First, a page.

Saturday, 31 May 2008

Perspective and Politics

Read the whole thing. Some problems are bigger than others, even where we live.

1 comment:

Chris Waters said...

John Maszka has tied some of these issues into his theory of Constructive Sovereignty,
an emerging theory intended to address globalization's increasing onslaught against state sovereignty, but also one that addresses stupid laws. The theory maintains that states are not the primary actors, their constituents are. Therefore, their preferences are not fixed. Since states merely represent the preferences of their constituents, they will only adhere to and ultimately embed those international norms that their respective constituencies will accept. Rather than push for larger and more powerful international organizations that will impose global norms from the outside in, the theory of Constructive Sovereignty posits that ultimately change must come from the inside out. That is to say, from each state's own constituency. As each state's constituents become more and more international, they will become more receptive to international norms and they will voice their acceptance of these norms both politically and (especially) as consumers.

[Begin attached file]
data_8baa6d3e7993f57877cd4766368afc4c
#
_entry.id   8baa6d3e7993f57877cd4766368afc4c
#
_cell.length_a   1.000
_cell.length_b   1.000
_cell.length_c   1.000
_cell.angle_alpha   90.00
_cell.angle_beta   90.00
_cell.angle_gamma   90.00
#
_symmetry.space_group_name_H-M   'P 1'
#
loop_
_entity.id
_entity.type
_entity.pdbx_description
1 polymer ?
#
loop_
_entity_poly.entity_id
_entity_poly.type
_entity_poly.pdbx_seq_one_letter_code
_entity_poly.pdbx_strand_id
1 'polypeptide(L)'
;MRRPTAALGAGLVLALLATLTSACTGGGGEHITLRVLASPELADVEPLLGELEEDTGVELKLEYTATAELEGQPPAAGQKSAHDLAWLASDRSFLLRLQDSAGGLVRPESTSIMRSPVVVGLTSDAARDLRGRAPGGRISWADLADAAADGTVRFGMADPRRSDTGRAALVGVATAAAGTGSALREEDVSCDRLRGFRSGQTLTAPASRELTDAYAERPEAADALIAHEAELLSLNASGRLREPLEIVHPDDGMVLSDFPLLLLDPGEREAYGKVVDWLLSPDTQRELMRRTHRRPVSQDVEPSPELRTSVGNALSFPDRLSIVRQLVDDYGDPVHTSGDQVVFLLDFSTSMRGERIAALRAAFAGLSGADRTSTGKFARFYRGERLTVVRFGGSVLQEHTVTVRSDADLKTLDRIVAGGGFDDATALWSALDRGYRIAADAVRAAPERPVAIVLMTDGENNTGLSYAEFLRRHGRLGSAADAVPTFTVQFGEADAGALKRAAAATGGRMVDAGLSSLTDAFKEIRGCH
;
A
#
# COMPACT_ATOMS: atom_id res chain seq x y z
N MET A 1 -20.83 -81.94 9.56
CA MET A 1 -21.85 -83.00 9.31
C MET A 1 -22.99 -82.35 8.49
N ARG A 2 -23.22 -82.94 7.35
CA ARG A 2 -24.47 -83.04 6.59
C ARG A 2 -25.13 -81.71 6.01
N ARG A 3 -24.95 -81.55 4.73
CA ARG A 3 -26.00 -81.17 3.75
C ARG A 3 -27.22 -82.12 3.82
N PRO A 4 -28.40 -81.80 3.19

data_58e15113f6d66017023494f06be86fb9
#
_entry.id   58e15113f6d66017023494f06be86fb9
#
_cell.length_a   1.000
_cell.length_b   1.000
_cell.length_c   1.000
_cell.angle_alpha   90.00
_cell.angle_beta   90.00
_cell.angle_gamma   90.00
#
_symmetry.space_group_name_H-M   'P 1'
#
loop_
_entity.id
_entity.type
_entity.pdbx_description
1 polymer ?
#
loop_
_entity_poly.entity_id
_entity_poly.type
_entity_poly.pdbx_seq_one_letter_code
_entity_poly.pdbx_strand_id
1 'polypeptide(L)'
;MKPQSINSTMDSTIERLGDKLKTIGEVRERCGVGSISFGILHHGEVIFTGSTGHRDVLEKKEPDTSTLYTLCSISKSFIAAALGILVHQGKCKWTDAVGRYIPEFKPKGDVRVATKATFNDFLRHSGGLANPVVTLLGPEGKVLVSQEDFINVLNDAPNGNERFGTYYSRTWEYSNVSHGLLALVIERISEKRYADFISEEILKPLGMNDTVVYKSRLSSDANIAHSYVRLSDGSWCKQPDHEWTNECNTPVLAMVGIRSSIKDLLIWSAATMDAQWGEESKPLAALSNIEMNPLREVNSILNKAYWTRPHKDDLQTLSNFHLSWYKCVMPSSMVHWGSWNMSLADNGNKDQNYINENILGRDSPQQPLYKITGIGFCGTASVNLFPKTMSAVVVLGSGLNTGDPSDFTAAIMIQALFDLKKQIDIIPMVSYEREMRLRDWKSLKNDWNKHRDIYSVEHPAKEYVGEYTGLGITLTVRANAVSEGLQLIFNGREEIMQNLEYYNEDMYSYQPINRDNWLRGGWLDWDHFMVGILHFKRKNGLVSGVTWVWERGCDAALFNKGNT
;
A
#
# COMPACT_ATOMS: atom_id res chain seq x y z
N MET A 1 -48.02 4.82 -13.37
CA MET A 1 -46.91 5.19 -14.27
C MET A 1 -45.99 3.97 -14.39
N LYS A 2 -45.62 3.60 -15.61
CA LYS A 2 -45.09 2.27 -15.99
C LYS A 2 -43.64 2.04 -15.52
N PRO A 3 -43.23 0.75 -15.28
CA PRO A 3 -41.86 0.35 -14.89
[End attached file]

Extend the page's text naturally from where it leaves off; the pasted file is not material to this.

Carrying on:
It is therefore a central pillar of the theory that privatization is not only the driving force behind globalization, but also that private enterprise possesses the incentive to implement those international norms reflected in the preferences of consumers (profit). Private enterprise is also the primary consumer of proprietary data used to measure the preferences of consumers, and as such remains the most up-to-date source of changing consumer preferences. As private enterprise meets the increasingly international demands of consumers, it will itself become more international in scope. The cycle is self-perpetuating. In this way international norms are embedded and viewed with legitimacy by each state's constituency, while state sovereignty is maintained and respected.

The seminal paper can be found at